If there are only a few affected leaves and the rest of the plant appears healthy, a quick temperature shift may be to blame. Plants that have been relocated from a protected place to the outdoors may experience some “shock” and drop several leaves.

Remove the plant from its pot if the overall appearance is bad, and pay close attention to the roots:

If the roots are missing, it means something has gotten into the ground and devoured them. Most likely, this is a vine weevil. Even though they aren’t always visible to the naked eye, keep an eye out for the pests. Don’t worry; there are cures for this. If any healthy portions of the plant are left, take a clipping and root it.

The root system perishes if there are many brown roots. Overwatering or a composting issue is the most typical cause of this. As previously suggested, the only thing that can be done is to take a cut from whatever wholesome growth is still there.

Your plant should have a shot if the roots are nice and white, and there are many of them! Its appearance is a sign that it is unhappy with its current circumstances. Consider replenishing the compost, relocating the plant to a location that receives a lot of heat and light, and making sure the compost is wet. 

Keep in mind that these plants are native to South Africa.

Even if you are successful in helping a plant recover, you should assess your overall growth environment and watering practices to lessen the probability of subsequent issues. Nevertheless, there is no such thing as a 100 percent chance of success; as gardeners, we can do our best.

This video shows how you can treat the root of a geranium:

How To Make Geraniums Flower More?

Geraniums thrive in warm, bright spaces with rich soil that is generally damp but not soggy for flowering. To avoid soaking in water puddles, pots should have holes in the bottom. Overwatering must be avoided since geraniums require oxygen at their roots.

The number of flowers you obtain from your plants will grow dramatically if you regularly feed them with a good geranium fertilizer. Nourish them once a week; the fertilizer’s high potash content promotes flower output. The outcomes are worth the minimal work required, and the process doesn’t take much time.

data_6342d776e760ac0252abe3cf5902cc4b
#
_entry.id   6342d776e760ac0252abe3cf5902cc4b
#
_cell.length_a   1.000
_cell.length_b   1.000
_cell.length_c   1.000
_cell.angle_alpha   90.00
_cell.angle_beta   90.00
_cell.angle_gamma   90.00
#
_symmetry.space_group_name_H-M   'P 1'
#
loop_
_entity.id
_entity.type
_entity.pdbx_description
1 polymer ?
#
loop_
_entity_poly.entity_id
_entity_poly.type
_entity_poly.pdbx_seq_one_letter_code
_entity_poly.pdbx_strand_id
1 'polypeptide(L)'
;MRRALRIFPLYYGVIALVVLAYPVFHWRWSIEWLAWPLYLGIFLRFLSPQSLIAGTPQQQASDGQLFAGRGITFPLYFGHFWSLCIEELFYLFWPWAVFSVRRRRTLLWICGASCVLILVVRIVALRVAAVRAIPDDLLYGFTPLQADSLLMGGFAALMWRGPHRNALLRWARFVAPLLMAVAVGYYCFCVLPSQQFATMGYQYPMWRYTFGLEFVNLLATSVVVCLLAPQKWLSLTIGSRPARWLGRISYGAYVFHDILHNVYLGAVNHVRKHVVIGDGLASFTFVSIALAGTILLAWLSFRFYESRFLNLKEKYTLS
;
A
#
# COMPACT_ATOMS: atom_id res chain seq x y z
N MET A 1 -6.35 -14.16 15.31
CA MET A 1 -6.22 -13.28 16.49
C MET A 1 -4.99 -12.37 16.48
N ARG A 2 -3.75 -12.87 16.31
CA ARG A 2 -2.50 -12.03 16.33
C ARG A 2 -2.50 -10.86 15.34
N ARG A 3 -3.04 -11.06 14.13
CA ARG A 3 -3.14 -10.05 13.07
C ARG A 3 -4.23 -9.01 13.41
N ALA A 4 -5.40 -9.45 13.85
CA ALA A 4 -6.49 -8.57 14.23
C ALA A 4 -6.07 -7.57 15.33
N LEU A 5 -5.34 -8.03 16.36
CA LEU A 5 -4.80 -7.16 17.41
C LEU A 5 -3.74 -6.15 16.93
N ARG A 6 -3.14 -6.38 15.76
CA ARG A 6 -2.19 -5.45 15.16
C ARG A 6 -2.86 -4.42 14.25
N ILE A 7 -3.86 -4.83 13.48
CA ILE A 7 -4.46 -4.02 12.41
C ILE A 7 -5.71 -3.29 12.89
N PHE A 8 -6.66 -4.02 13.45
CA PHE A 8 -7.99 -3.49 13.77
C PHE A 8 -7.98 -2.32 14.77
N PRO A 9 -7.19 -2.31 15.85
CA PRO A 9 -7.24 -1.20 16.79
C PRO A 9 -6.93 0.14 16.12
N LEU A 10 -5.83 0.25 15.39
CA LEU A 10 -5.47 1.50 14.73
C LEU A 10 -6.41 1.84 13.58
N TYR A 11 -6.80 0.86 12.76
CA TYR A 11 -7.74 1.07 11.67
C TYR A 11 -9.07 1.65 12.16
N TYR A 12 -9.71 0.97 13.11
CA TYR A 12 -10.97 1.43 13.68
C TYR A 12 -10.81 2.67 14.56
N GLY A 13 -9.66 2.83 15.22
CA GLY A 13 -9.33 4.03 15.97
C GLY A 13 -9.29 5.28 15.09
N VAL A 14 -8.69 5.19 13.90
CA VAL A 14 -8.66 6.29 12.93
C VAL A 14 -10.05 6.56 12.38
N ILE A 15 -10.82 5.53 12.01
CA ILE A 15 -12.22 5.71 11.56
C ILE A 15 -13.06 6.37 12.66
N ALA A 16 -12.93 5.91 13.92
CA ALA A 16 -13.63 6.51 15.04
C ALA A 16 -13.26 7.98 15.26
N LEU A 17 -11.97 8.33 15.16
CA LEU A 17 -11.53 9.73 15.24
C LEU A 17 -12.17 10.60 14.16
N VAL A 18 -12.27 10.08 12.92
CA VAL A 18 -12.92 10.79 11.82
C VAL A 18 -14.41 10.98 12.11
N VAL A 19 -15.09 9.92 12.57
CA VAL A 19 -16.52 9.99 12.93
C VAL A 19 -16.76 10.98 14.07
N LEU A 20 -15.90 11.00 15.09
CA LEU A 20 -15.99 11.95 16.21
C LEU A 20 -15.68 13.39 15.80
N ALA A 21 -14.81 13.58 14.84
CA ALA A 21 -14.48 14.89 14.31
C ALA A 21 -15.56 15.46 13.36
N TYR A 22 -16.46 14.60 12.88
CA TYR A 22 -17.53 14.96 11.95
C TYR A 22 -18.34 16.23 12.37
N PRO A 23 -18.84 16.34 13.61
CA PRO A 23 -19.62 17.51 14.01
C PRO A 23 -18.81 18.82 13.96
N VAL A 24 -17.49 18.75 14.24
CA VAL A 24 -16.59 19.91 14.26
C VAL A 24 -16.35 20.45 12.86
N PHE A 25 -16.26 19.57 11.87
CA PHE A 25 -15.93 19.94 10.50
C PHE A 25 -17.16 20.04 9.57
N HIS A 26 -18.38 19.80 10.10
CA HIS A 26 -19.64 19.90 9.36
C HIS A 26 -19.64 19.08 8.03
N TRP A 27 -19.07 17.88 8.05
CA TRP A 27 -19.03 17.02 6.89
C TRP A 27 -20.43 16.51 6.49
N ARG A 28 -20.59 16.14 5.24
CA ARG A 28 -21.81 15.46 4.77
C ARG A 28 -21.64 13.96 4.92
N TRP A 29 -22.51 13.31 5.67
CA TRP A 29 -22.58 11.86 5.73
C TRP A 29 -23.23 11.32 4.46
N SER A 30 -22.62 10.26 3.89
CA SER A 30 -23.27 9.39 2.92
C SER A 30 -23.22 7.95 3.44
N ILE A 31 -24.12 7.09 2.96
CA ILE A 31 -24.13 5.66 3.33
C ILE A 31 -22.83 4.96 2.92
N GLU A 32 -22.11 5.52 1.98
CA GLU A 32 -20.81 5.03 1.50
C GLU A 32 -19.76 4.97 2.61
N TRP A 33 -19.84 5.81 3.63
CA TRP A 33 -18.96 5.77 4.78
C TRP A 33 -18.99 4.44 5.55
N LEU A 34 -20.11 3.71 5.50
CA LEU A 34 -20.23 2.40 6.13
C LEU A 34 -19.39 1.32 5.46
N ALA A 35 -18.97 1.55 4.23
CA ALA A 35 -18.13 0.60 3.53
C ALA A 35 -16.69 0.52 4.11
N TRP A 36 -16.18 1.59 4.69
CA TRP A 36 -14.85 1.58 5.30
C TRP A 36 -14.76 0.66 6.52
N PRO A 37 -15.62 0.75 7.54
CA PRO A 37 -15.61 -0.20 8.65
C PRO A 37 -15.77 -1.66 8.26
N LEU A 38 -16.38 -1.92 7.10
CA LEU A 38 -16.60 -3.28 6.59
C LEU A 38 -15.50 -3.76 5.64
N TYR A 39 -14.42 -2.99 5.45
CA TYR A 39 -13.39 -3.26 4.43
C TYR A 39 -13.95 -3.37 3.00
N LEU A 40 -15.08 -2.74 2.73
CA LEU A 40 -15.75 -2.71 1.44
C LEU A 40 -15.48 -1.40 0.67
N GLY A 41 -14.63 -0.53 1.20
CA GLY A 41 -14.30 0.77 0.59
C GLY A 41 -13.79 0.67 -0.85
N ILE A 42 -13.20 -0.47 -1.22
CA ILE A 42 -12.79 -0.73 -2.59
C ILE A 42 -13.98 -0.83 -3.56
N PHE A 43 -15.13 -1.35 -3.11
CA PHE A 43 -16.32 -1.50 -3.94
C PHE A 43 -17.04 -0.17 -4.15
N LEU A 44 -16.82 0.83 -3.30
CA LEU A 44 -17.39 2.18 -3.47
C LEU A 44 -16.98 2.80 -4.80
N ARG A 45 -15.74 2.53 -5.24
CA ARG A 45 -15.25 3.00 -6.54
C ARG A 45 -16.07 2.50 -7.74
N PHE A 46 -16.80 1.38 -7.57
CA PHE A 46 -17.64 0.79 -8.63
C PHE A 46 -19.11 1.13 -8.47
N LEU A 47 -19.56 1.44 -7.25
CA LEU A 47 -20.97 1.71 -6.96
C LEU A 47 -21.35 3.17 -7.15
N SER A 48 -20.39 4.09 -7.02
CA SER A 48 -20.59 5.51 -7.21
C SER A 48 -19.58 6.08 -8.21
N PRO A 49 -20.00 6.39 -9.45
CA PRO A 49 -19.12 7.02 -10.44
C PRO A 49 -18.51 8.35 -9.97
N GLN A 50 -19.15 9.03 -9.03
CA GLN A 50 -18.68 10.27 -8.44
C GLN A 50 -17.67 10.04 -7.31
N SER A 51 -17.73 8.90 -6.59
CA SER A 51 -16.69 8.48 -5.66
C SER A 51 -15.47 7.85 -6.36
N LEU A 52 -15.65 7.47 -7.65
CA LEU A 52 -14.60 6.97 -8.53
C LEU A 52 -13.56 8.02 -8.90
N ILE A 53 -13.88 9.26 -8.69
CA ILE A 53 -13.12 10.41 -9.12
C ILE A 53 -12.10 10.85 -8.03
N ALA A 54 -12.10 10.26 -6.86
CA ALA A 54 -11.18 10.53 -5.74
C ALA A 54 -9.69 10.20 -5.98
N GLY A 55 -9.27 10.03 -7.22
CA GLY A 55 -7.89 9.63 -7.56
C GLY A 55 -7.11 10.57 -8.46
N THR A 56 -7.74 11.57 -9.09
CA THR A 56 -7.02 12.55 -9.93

After all the hassle of planting it, it makes good sense to extract the finest show from a plant. This also applies to all your flowering plants. Use a fertilizer made specifically for containers for all your patio plants and potted fuchsias. For shrubs on the border, consider a fertilizer applied once a year.

Where Should I Plant Geraniums For The Best Outcomes?

Although they thrive in warm, sunny locations, geraniums may also thrive in regions with some shade. Avoid places with intense shade and standing water while distributing your geraniums through beds and borders. Geraniums are ideal for pots and a quick way to add color to your whole garden, particularly hanging pots and flower beds. 

They don’t wither in the heat as other plants do, making them particularly suitable for locations that are prone to drought. Make sure that you keep them wet and give them some sun each day to achieve the best results.

Final Words

If you’re thinking, “my geraniums look terrible,” there are some things you can do to fix that. Geraniums don’t need as much maintenance as other flowers, but you still need to know what these plants need to develop healthily and vigorously. 

We hope the advice in this article will help you grow strong and robust geraniums and flower throughout the year.